Goa is perhaps India’s most popular destination. It is known for its massive beaches and a unique culture that’s a mix of Indian and Portuguese. It is not a city but is a state (or a province) that’s divided in many zones.
I have lost count of the number of times I have visited this glorious state – but I do know that number is in double digits by now. Many ask me why I love Goa and keep revisiting it instead of exploring new places – well, here’s my answer:
01 | Spectacular Beaches
Goa has some of the most spectacular beaches in the world that are perfectly crescent shaped, fringed with palm trees and are dotted with beach huts. Most of these beaches have reddish sand, some have soft white sand, many have strange rocks formations, some have hills all around and a few of them have lagoons too!
With 300 KMs of coastline, Goa offers something for everyone. If you’re visiting Goa, I would suggest you to stay away from the overly crowded Calangute – Baga – Candolim stretch. If you’re visiting, then be sure to read my detailed guide about the beaches of North Goa.
02 | Secret Lagoons, Lakes, Waterfalls and Coves – Goa’s Hidden Spots
You think Goa is full? Well, maybe you’re visiting the wrong area! No matter how touristy Goa gets, there are always some hidden spots that can be found if you try hard enough. There are a few secret lakes, lagoons, waterfalls and secluded beaches that no one will tell you about.
There’s ALWAYS something new to discover because Goa is massive. Here’s a travel guide to dudhsagar falls, goa – which you should definitely consider visiting. Wanna know more about the hidden spots? Subscribe!
03 | Goan Food… Nom Nom
Goa was once a Portuguese colony and the influences can be found in their food. With a mix of tamarind, coconut, curry leaves, mustard and magic, Goans definitely know how to ROCK their curries. Goa’s Xacuti, Balchao, Cafreal, Vindaloo are perhaps some of the best curries in India.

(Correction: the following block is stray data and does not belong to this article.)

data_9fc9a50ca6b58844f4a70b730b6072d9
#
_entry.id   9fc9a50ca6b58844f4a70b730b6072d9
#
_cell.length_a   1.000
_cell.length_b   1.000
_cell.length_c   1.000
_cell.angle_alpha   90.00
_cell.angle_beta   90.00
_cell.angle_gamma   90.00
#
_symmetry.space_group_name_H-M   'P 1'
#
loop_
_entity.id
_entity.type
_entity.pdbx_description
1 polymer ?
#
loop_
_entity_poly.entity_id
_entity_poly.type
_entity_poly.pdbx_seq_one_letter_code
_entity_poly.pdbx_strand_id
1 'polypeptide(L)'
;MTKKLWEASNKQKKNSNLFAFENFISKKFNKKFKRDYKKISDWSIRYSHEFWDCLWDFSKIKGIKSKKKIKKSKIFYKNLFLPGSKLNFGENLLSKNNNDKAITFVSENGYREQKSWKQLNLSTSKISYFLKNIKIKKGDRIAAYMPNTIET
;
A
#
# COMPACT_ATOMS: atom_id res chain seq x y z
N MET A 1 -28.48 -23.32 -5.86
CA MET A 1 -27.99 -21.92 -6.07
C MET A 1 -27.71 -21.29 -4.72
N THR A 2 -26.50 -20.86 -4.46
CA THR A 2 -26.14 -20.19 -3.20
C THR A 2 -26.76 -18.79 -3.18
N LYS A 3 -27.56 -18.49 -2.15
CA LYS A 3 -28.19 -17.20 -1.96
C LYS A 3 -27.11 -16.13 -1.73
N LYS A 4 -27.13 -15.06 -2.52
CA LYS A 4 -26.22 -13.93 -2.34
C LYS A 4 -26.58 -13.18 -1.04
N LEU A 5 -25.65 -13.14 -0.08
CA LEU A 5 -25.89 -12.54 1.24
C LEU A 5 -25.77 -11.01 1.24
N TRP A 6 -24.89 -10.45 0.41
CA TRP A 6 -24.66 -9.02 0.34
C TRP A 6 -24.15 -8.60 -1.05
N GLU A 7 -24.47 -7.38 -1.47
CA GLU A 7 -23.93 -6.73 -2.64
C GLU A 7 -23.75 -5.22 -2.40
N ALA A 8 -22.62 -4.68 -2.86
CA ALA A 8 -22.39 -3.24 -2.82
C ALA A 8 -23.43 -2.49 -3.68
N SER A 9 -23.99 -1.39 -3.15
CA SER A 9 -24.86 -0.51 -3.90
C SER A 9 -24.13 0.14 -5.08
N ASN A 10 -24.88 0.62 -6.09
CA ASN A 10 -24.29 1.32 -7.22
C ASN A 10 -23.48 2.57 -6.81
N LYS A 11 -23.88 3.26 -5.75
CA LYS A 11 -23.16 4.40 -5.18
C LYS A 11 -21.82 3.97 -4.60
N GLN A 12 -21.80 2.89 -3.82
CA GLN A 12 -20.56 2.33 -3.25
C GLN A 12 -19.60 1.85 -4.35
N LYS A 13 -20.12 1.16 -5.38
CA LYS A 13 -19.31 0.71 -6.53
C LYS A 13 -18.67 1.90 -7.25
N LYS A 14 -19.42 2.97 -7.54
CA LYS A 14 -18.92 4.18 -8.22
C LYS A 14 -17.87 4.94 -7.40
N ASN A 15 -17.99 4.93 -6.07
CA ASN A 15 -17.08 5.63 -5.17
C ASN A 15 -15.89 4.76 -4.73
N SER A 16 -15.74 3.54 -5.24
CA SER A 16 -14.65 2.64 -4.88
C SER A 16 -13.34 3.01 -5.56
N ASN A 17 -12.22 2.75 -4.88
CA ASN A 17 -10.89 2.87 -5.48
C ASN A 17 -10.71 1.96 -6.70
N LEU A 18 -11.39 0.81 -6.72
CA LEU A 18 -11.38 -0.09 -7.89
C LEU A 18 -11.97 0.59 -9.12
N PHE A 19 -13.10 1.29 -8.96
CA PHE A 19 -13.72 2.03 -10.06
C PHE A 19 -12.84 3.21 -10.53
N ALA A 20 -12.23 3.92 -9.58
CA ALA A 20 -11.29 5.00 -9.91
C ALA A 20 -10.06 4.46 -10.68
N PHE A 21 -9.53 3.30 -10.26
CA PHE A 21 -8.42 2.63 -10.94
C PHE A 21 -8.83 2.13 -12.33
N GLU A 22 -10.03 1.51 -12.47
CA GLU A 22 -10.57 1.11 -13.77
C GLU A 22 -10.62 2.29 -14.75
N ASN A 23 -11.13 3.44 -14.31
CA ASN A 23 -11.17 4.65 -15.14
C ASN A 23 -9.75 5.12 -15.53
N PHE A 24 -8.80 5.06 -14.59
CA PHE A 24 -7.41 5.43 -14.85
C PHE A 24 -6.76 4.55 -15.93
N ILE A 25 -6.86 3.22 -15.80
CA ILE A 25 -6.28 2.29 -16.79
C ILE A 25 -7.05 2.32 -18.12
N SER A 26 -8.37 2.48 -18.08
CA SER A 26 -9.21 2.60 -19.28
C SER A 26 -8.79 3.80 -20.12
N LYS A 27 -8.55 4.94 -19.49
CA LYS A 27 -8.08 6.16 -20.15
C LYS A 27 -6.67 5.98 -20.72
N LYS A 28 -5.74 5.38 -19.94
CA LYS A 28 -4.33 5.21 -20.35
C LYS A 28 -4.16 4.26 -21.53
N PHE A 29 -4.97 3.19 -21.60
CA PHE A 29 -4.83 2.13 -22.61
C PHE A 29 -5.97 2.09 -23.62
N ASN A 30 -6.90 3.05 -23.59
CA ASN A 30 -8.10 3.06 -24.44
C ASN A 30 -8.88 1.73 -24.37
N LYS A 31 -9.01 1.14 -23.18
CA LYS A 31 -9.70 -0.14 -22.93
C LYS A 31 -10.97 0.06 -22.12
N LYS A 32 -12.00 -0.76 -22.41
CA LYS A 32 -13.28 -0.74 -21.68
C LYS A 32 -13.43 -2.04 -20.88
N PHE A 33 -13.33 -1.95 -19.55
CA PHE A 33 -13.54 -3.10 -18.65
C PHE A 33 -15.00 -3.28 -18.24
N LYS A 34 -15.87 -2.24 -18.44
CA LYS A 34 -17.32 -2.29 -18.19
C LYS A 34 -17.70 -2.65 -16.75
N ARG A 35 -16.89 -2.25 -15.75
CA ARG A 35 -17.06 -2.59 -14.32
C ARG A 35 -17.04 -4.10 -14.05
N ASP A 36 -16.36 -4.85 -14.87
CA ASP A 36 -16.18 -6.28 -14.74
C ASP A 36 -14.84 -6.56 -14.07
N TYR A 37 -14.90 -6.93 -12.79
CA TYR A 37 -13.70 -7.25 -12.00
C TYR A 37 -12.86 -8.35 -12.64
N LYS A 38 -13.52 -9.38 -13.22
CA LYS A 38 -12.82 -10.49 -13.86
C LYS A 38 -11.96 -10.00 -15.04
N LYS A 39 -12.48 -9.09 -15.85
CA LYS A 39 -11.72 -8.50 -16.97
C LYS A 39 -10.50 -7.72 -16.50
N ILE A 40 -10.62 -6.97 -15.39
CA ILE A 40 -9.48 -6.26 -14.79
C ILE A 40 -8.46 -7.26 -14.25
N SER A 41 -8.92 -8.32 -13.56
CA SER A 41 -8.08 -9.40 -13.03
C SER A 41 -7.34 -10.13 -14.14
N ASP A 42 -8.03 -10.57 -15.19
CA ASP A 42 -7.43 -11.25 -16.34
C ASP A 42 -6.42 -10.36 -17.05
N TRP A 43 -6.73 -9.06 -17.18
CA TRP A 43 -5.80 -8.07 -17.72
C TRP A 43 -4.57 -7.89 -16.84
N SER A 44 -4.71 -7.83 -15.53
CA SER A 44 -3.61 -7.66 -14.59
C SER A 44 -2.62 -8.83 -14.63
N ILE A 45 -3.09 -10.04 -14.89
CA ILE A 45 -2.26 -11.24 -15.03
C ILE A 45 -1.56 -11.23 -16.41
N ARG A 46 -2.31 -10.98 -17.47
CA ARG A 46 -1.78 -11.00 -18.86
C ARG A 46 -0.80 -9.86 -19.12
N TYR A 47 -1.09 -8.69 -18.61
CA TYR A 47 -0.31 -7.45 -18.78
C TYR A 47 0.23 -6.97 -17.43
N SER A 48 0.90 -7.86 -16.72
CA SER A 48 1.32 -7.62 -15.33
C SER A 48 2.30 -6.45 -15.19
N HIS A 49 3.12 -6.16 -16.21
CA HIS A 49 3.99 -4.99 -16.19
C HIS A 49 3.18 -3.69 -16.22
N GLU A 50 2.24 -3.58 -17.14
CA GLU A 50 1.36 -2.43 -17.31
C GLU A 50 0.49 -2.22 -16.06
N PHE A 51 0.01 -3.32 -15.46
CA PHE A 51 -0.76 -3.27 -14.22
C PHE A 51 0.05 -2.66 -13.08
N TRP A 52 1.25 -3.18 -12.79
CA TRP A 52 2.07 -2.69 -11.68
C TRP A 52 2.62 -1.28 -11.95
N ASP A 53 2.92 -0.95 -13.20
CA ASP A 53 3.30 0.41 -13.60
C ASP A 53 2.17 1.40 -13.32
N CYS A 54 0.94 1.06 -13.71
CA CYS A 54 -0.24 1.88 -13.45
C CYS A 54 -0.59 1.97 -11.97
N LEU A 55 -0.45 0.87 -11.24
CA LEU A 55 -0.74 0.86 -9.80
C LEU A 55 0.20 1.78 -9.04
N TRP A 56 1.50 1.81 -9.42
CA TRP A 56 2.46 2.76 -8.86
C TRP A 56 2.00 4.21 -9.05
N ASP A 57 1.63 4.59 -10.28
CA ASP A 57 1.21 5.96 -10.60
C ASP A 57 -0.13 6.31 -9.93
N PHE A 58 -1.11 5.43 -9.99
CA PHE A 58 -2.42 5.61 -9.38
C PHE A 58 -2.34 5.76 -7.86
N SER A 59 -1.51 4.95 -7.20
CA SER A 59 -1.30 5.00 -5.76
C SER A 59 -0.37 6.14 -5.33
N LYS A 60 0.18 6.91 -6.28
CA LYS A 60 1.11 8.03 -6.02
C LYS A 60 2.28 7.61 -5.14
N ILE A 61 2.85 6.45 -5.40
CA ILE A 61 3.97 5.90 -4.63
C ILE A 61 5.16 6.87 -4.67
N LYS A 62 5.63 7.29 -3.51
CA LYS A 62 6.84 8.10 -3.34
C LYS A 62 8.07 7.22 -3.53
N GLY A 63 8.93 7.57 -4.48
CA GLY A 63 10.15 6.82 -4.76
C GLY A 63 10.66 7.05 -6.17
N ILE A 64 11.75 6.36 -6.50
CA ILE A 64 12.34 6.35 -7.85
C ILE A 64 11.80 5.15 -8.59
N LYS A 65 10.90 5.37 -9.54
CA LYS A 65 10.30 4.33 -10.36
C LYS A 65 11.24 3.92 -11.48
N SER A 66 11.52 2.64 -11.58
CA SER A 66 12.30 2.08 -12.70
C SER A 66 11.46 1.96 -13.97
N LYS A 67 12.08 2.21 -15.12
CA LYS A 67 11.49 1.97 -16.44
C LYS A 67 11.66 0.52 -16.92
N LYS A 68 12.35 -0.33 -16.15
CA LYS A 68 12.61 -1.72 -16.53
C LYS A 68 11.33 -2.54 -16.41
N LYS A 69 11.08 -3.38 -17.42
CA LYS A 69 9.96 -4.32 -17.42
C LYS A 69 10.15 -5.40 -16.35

You can not only find plenty of fresh seafood but also real beef steaks – which are rare in India. Moreover, Goa has some amazing places for European food. Seriously, I have never had a bad meal in Goa!
04 | The Shacks of Goa
Most of the beaches in Goa are dotted with sea facing shacks that are typically run by local Goan families. It’s easy to spend almost an entire day sitting on beach beds of these shacks gazing at the sea. Almost all of these shacks have a beach bar where you can order from a range of International drinks to Goa’s local brews. Many of these shacks offer affordable accommodation options.
Some of the most famous shacks are Curlies in Anjuna, Pink Orange in Ashwem, Morning Star in Arambol, Om Shanti in Patnem and Blue Corner in Benaulim. In my opinion, Goa has some of the best beach bars and shacks in the world.
05 | King’s Beer – Goa’s Local Brew
King’s beer is Goa’s local brew – it is amazing and is only available here and in Mumbai. For INR 35 (close to half a dollar) for a pint, it is also cheaper than the other beers.
Somehow, inflation has had hardly any effect on the price of this beer because the first time I had it in 2004, it was for INR 25. When I’m in Goa, I don’t ever look at any other beer except King’s. It is packaged in a cute little dark bottle that’s short and fat.
06 | The Best Parties… Ever
When it comes to parties, nothing can beat the old school psychedelic trance gatherings of Goa. Back in the 1960s, many hippies visited this place and it became their permanent residence. It led to the birth of “Goa Trance” genre which further ushered in a different style of parties with a strong presence of visual aspect that utilizes UV paint and decoration that now happen all over the world.